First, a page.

The influx of illegal maritime arrivals (IMA) into Australia between 2007 and 2013 – totalling more than 50,000 people – saw 8,000 children placed into immigration detention for various periods through that six year timeframe.
The numbers of children in detention at any one time peaked at almost 2,000 in July 2013.
The chaos at Australia’s borders and in immigration detention centres was a crisis of the then Labor Government’s own making after it deliberately dismantled the nation’s border protection policies.
It was also unprecedented, one of the greatest failings of public policy and left numerous arms of government struggling to deal with the sheer numbers of illegal arrivals.
The Coalition came to Government in September 2013 committed to ending this crisis – to stopping the boats, removing children from detention and closing the detention centres.
The last of those IMA children were removed from detention earlier this year.
While people smugglers continue to test Australia’s resolve, Operation Sovereign Borders has stopped the boats.
We’ve closed 17 of the detention centres opened in the Labor years.
Those transferred to Regional Processing Centres (RPCs) in Nauru and Papua New Guinea who are found to be refugees, have resettlement options available to them.
However these were all complex problems that the incoming Coalition Government inherited – Labor made a mess and the Coalition was left to clean it up.
As a recent ANAO Report showed, when panic set in within the last months of the Labor Government – it placed an impossible burden on the public service officials it charged with re-opening the RPCs in Nauru and Papua New Guinea in a matter of weeks to deal with the growing illegal arrival onslaught.
When serious allegations relating to the conditions and circumstances at the RPC in Nauru were made, the Department of Immigration and Border Protection (DIBP) commissioned an independent review (Moss).
The Moss findings were delivered shortly after I was appointed Minister for Immigration and Border Protection.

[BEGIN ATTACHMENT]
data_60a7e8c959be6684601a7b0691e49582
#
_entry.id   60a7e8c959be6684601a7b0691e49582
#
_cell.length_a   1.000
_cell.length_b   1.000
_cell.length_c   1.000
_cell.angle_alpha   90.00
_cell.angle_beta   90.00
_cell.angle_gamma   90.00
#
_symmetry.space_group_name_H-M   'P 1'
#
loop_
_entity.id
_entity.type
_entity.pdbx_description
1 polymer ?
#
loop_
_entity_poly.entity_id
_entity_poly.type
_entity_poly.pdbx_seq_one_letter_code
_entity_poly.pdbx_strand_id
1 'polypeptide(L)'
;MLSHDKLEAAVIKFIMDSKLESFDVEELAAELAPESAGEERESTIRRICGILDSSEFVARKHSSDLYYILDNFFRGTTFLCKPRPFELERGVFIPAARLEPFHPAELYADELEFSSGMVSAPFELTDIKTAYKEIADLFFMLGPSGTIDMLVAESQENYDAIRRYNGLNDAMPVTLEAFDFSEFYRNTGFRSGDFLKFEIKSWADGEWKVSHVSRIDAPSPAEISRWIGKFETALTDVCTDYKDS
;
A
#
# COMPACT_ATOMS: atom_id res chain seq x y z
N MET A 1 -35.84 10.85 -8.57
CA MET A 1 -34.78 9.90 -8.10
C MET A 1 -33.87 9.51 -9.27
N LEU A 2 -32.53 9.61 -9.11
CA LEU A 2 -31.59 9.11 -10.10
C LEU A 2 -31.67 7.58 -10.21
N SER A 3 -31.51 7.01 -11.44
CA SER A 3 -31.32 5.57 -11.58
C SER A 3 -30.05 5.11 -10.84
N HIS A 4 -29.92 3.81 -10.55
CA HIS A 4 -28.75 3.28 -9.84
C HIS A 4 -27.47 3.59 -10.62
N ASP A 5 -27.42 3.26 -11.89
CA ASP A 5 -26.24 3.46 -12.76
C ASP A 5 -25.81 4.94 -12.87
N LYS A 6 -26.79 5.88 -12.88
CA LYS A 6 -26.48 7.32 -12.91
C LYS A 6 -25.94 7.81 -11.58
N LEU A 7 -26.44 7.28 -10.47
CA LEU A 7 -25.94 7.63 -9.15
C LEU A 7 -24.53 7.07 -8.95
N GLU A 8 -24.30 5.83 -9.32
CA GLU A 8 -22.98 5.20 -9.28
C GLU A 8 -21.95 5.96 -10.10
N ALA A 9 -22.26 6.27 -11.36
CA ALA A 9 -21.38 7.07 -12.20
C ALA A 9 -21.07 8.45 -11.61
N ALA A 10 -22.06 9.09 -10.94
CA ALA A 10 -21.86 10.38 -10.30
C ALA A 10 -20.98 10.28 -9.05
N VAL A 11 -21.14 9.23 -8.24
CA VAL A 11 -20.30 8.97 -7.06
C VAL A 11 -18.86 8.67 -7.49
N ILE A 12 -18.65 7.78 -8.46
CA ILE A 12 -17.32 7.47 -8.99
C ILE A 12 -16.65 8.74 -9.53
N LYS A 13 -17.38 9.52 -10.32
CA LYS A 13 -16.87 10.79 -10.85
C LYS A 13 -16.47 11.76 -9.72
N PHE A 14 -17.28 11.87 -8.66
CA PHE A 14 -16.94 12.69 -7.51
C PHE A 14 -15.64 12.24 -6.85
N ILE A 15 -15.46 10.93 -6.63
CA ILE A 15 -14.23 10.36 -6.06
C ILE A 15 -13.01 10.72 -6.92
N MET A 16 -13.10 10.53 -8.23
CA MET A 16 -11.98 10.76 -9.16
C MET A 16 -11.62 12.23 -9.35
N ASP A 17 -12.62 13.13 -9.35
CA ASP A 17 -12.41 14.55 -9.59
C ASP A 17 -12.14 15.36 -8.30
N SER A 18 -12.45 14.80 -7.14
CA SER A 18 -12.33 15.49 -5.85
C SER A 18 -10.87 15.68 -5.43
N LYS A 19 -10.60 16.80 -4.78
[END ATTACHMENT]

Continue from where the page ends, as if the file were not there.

At the time I advised the Department that further strategies had to be undertaken including establishing an independent Child Protection Panel (CPP) to review the record on child protection in held detention, community detention and RPCs and advise on how child protection and wellbeing procedures could be strengthened.
Through the course of the review, the CPP recommended various enhancements to policies, operational procedures and governance mechanisms including development of a Child Safeguarding Framework.
A Child Wellbeing Branch was established within DIBP in July 2015 and the Child Safeguarding Framework finalised earlier this year.
The CPP’s report was provided to the Department mid-year. The Department has categorically accepted the majority of the CPP’s findings. A number have been accepted partially or in principle and require further examination by DIBP and liaison with external stakeholders.
Protecting children is everyone’s responsibility.
DIBP has and will continue to work with state and territory child protection agencies which have legislative responsibility for the safety and wellbeing of children.
The CPP’s work should ensure that there are clear, consistent approaches for staff and service providers in their dealings with any minor taken into immigration detention in future.
The Department will reconvene the Panel in mid-2017 to review the implementation of actions in response to the Panel’s formal recommendations.
I thank the members of the Panel for the time and professional expertise brought to this significant review of departmental processes and procedures surrounding children in detention.
The Child Protection Panel’s report, the Department’s response and the Child Safeguarding Framework are available here: Child Protection Panel